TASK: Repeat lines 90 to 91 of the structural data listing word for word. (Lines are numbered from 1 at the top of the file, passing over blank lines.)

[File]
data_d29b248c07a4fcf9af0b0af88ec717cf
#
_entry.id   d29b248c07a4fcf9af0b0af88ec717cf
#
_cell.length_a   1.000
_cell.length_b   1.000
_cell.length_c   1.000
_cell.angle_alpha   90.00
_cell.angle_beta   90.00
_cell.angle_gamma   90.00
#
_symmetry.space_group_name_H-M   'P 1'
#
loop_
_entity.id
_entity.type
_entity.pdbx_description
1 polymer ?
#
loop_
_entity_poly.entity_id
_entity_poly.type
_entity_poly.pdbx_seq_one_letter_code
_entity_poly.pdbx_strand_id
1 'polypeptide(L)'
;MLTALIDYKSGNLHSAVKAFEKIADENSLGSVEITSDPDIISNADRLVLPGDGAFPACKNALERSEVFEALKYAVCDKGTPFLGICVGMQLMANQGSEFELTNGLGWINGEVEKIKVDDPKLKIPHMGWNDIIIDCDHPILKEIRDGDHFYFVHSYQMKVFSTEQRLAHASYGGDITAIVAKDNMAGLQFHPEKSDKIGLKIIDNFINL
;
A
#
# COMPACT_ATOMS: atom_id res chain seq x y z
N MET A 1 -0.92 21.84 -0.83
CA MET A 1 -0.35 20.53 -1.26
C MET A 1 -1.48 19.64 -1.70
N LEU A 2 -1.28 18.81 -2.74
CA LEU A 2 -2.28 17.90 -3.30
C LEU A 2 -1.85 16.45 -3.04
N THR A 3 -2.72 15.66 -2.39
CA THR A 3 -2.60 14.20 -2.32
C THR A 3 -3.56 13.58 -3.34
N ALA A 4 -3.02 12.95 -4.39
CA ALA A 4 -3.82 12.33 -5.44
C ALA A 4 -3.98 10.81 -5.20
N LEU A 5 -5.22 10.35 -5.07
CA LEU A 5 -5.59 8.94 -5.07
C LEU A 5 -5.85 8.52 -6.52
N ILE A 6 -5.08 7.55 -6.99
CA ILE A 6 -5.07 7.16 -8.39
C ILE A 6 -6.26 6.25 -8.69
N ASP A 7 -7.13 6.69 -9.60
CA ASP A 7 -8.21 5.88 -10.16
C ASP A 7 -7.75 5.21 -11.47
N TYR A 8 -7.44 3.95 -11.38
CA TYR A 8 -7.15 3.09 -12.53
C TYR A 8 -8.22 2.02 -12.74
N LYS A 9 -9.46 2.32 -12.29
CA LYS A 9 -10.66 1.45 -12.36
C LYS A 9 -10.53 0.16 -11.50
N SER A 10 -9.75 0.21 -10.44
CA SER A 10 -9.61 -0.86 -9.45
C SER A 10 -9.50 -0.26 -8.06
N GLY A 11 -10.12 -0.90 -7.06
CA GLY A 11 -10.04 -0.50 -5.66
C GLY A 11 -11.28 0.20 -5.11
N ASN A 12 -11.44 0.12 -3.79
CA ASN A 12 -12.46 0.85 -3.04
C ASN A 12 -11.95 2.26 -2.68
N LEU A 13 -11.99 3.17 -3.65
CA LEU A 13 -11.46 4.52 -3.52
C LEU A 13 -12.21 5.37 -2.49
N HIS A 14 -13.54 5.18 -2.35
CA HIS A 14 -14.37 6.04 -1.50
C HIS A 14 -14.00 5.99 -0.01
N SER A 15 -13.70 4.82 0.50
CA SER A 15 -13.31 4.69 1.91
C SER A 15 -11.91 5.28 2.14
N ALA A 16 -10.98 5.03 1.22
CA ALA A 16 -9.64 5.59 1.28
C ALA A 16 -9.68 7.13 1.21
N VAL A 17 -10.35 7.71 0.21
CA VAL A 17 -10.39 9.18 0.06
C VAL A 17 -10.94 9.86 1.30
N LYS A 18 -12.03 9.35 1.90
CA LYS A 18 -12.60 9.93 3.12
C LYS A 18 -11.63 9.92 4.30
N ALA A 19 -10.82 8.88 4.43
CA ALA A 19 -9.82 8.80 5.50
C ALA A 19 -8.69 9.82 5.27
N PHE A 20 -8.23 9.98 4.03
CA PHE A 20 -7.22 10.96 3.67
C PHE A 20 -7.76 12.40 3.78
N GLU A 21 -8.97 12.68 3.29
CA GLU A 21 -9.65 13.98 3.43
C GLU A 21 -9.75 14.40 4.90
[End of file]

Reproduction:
C PHE A 20 -7.76 12.40 3.78
N GLU A 21 -8.97 12.68 3.29